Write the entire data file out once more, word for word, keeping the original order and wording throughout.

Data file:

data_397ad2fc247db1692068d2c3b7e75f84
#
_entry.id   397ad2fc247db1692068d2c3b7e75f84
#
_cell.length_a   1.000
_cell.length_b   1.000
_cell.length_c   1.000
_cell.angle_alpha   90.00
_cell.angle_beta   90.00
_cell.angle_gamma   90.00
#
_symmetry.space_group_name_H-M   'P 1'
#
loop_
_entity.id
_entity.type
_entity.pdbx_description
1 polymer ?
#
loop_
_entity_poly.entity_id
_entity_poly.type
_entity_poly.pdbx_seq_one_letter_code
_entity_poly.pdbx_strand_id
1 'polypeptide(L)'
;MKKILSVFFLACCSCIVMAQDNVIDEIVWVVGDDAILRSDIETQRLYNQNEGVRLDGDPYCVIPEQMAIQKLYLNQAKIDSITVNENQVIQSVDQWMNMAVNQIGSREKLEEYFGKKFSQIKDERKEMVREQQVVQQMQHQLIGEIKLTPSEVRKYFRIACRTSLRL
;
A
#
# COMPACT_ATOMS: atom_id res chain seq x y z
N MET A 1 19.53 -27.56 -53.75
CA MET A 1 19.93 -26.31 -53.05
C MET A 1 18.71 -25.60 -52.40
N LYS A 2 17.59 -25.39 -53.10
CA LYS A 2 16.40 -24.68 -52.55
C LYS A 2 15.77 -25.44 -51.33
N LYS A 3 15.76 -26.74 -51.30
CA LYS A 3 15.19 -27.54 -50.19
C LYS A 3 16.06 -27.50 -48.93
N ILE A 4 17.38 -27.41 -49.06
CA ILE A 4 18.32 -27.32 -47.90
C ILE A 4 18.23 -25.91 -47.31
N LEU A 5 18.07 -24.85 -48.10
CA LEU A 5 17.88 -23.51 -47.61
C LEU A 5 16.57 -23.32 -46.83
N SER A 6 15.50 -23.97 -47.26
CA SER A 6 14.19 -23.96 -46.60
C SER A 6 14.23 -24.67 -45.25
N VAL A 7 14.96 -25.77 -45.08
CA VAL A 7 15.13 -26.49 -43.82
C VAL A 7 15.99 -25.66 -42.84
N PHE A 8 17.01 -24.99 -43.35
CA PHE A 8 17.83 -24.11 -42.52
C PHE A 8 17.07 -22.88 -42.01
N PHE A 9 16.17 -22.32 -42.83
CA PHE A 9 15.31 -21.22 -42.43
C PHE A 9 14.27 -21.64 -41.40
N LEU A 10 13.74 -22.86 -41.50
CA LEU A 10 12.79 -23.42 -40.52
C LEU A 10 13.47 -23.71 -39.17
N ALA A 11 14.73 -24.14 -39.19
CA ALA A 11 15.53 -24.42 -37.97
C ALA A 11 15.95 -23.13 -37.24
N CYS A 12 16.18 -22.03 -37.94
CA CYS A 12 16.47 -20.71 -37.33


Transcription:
data_397ad2fc247db1692068d2c3b7e75f84
#
_entry.id   397ad2fc247db1692068d2c3b7e75f84
#
_cell.length_a   1.000
_cell.length_b   1.000
_cell.length_c   1.000
_cell.angle_alpha   90.00
_cell.angle_beta   90.00
_cell.angle_gamma   90.00
#
_symmetry.space_group_name_H-M   'P 1'
#
loop_
_entity.id
_entity.type
_entity.pdbx_description
1 polymer ?
#
loop_
_entity_poly.entity_id
_entity_poly.type
_entity_poly.pdbx_seq_one_letter_code
_entity_poly.pdbx_strand_id
1 'polypeptide(L)'
;MKKILSVFFLACCSCIVMAQDNVIDEIVWVVGDDAILRSDIETQRLYNQNEGVRLDGDPYCVIPEQMAIQKLYLNQAKIDSITVNENQVIQSVDQWMNMAVNQIGSREKLEEYFGKKFSQIKDERKEMVREQQVVQQMQHQLIGEIKLTPSEVRKYFRIACRTSLRL
;
A
#
# COMPACT_ATOMS: atom_id res chain seq x y z
N MET A 1 19.53 -27.56 -53.75
CA MET A 1 19.93 -26.31 -53.05
C MET A 1 18.71 -25.60 -52.40
N LYS A 2 17.59 -25.39 -53.10
CA LYS A 2 16.40 -24.68 -52.55
C LYS A 2 15.77 -25.44 -51.33
N LYS A 3 15.76 -26.74 -51.30
CA LYS A 3 15.19 -27.54 -50.19
C LYS A 3 16.06 -27.50 -48.93
N ILE A 4 17.38 -27.41 -49.06
CA ILE A 4 18.32 -27.32 -47.90
C ILE A 4 18.23 -25.91 -47.31
N LEU A 5 18.07 -24.85 -48.10
CA LEU A 5 17.88 -23.51 -47.61
C LEU A 5 16.57 -23.32 -46.83
N SER A 6 15.50 -23.97 -47.26
CA SER A 6 14.19 -23.96 -46.60
C SER A 6 14.23 -24.67 -45.25
N VAL A 7 14.96 -25.77 -45.08
CA VAL A 7 15.13 -26.49 -43.82
C VAL A 7 15.99 -25.66 -42.84
N PHE A 8 17.01 -24.99 -43.35
CA PHE A 8 17.83 -24.11 -42.52
C PHE A 8 17.07 -22.88 -42.01
N PHE A 9 16.17 -22.32 -42.83
CA PHE A 9 15.31 -21.22 -42.43
C PHE A 9 14.27 -21.64 -41.40
N LEU A 10 13.74 -22.86 -41.50
CA LEU A 10 12.79 -23.42 -40.52
C LEU A 10 13.47 -23.71 -39.17
N ALA A 11 14.73 -24.14 -39.19
CA ALA A 11 15.53 -24.42 -37.97
C ALA A 11 15.95 -23.13 -37.24
N CYS A 12 16.18 -22.03 -37.94
CA CYS A 12 16.47 -20.71 -37.33